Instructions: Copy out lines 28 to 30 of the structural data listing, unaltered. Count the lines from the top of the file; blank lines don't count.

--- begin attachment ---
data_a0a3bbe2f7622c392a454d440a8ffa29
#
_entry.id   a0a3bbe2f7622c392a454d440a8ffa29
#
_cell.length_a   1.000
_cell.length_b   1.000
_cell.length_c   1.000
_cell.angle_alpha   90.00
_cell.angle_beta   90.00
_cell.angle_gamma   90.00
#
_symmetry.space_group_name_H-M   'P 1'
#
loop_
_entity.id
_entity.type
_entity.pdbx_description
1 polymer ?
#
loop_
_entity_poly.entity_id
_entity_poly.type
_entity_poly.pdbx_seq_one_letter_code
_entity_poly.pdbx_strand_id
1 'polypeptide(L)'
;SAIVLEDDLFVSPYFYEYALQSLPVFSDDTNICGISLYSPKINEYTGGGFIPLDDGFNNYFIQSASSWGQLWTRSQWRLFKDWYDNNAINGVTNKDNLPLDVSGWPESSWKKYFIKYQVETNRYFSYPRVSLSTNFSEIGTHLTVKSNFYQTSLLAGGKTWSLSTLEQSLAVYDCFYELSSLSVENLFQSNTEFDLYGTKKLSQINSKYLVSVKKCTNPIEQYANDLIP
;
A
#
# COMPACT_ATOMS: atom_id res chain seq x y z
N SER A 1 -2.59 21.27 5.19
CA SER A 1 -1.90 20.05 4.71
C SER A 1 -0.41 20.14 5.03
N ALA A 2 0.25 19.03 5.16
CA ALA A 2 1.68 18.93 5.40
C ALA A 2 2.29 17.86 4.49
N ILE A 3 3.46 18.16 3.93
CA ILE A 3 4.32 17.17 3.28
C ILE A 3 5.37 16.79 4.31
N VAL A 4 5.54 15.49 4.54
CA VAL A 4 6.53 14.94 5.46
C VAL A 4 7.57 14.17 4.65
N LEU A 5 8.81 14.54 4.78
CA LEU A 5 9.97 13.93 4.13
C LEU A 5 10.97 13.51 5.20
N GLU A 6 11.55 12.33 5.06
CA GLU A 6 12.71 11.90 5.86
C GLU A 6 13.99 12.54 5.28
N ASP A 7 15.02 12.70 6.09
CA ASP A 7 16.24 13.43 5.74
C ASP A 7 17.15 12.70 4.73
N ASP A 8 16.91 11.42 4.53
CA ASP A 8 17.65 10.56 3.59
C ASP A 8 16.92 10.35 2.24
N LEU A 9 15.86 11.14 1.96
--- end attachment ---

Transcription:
A
#
# COMPACT_ATOMS: atom_id res chain seq x y z